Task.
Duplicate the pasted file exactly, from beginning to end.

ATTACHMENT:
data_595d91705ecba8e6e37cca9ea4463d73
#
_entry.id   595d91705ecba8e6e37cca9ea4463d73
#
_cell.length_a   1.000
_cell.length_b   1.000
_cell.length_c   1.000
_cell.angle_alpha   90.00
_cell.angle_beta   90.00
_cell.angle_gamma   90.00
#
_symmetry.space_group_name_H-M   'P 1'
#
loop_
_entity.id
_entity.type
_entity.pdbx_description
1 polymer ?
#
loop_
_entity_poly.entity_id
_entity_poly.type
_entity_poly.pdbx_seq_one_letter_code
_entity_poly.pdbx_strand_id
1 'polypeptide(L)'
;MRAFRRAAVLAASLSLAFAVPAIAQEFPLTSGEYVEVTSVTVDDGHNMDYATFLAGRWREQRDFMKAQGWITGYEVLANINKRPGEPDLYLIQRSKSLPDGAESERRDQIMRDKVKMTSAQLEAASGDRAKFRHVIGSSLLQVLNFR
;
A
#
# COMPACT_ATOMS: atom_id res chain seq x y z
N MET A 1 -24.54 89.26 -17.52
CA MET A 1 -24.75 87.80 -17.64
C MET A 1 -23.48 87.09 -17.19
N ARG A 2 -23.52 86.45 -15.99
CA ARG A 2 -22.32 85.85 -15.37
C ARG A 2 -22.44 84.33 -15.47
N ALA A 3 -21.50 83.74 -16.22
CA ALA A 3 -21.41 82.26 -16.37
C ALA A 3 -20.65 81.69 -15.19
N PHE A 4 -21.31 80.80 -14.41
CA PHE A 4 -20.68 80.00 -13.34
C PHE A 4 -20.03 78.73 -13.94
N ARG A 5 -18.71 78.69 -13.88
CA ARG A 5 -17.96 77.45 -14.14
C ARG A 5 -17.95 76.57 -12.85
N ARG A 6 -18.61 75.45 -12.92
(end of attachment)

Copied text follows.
data_595d91705ecba8e6e37cca9ea4463d73
#
_entry.id   595d91705ecba8e6e37cca9ea4463d73
#
_cell.length_a   1.000
_cell.length_b   1.000
_cell.length_c   1.000
_cell.angle_alpha   90.00
_cell.angle_beta   90.00
_cell.angle_gamma   90.00
#
_symmetry.space_group_name_H-M   'P 1'
#
loop_
_entity.id
_entity.type
_entity.pdbx_description
1 polymer ?
#
loop_
_entity_poly.entity_id
_entity_poly.type
_entity_poly.pdbx_seq_one_letter_code
_entity_poly.pdbx_strand_id
1 'polypeptide(L)'
;MRAFRRAAVLAASLSLAFAVPAIAQEFPLTSGEYVEVTSVTVDDGHNMDYATFLAGRWREQRDFMKAQGWITGYEVLANINKRPGEPDLYLIQRSKSLPDGAESERRDQIMRDKVKMTSAQLEAASGDRAKFRHVIGSSLLQVLNFR
;
A
#
# COMPACT_ATOMS: atom_id res chain seq x y z
N MET A 1 -24.54 89.26 -17.52
CA MET A 1 -24.75 87.80 -17.64
C MET A 1 -23.48 87.09 -17.19
N ARG A 2 -23.52 86.45 -15.99
CA ARG A 2 -22.32 85.85 -15.37
C ARG A 2 -22.44 84.33 -15.47
N ALA A 3 -21.50 83.74 -16.22
CA ALA A 3 -21.41 82.26 -16.37
C ALA A 3 -20.65 81.69 -15.19
N PHE A 4 -21.31 80.80 -14.41
CA PHE A 4 -20.68 80.00 -13.34
C PHE A 4 -20.03 78.73 -13.94
N ARG A 5 -18.71 78.69 -13.88
CA ARG A 5 -17.96 77.45 -14.14
C ARG A 5 -17.95 76.57 -12.85
N ARG A 6 -18.61 75.45 -12.92